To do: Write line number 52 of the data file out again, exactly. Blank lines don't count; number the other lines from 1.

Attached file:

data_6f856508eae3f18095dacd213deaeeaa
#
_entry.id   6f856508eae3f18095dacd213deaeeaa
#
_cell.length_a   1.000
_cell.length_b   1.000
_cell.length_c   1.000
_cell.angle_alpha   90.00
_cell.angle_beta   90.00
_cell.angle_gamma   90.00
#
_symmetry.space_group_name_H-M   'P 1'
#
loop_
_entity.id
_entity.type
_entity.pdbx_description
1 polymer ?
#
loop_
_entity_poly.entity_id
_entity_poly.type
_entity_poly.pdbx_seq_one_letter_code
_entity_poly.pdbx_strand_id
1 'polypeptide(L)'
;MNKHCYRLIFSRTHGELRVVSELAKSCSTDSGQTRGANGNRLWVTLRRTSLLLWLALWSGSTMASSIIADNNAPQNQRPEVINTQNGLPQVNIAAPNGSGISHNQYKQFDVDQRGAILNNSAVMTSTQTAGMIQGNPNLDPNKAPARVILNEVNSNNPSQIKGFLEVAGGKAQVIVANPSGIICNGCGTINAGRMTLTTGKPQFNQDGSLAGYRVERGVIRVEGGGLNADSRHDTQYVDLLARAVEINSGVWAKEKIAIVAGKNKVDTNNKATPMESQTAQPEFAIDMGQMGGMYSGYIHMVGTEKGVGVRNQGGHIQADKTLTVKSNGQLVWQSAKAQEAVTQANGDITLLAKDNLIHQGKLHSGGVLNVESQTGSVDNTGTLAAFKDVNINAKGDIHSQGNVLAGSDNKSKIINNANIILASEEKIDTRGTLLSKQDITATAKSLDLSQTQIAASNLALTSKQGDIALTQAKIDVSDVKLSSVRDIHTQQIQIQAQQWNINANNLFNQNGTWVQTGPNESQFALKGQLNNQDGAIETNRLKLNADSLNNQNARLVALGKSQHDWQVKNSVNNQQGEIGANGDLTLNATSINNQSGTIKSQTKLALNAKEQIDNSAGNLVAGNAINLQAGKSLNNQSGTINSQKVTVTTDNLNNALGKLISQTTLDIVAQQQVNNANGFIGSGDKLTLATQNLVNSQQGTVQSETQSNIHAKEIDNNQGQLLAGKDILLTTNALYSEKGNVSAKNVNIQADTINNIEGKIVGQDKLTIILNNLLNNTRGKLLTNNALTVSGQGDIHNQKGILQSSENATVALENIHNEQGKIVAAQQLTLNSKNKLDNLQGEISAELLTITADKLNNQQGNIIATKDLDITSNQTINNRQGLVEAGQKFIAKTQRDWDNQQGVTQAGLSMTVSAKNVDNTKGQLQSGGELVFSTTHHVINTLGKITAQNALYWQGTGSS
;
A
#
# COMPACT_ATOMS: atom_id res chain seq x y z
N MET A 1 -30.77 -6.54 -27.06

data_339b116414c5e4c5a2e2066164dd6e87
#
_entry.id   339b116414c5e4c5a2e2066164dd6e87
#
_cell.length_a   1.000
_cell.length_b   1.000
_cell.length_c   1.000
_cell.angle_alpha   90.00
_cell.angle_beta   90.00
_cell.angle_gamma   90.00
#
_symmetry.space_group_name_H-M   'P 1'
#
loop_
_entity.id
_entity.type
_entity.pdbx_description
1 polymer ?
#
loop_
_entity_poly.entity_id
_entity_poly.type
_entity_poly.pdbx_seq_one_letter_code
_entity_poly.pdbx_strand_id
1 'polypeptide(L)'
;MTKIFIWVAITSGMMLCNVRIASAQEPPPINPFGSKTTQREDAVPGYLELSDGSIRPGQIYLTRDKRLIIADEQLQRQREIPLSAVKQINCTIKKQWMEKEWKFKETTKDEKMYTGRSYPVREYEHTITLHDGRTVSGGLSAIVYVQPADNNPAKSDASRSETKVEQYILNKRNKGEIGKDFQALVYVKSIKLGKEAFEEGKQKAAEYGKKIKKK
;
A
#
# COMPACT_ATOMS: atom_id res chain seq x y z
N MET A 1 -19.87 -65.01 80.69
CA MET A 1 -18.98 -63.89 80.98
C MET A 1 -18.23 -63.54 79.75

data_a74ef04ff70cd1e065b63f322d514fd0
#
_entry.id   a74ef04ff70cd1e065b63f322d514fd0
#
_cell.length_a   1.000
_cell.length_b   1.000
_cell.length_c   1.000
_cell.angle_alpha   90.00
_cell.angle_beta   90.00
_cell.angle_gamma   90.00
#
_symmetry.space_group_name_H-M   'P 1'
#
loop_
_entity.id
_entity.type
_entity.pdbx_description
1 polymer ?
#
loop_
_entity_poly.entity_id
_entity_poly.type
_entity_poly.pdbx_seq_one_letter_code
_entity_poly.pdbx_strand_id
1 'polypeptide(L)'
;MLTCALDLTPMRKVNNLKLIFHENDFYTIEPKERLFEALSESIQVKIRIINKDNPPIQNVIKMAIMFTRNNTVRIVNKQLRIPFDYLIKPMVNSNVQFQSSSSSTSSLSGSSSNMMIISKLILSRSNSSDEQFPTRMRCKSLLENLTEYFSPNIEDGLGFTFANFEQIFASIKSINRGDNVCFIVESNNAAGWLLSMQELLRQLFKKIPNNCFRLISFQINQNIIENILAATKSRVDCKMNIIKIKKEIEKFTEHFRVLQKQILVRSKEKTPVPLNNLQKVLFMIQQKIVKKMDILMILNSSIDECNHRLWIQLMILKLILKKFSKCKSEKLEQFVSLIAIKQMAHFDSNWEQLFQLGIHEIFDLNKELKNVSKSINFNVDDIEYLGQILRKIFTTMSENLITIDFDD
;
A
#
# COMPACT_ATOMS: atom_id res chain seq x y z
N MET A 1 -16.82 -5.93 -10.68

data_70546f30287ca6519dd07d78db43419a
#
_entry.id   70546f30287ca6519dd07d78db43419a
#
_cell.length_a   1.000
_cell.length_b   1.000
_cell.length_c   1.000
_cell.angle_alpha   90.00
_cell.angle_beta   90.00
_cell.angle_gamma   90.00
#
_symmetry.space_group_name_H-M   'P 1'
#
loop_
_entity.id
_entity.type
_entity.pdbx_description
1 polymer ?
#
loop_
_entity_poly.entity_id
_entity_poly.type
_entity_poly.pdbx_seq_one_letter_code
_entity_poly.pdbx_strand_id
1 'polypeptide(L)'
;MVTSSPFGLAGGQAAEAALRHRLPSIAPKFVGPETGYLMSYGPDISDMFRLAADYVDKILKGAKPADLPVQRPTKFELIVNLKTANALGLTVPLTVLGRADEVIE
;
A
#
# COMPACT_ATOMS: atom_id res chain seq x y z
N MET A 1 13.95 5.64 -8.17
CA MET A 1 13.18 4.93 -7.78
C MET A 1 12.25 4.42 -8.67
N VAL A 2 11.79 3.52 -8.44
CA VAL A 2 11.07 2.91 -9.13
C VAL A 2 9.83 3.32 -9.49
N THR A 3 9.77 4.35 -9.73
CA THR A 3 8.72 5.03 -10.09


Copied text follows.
_entity_poly.entity_id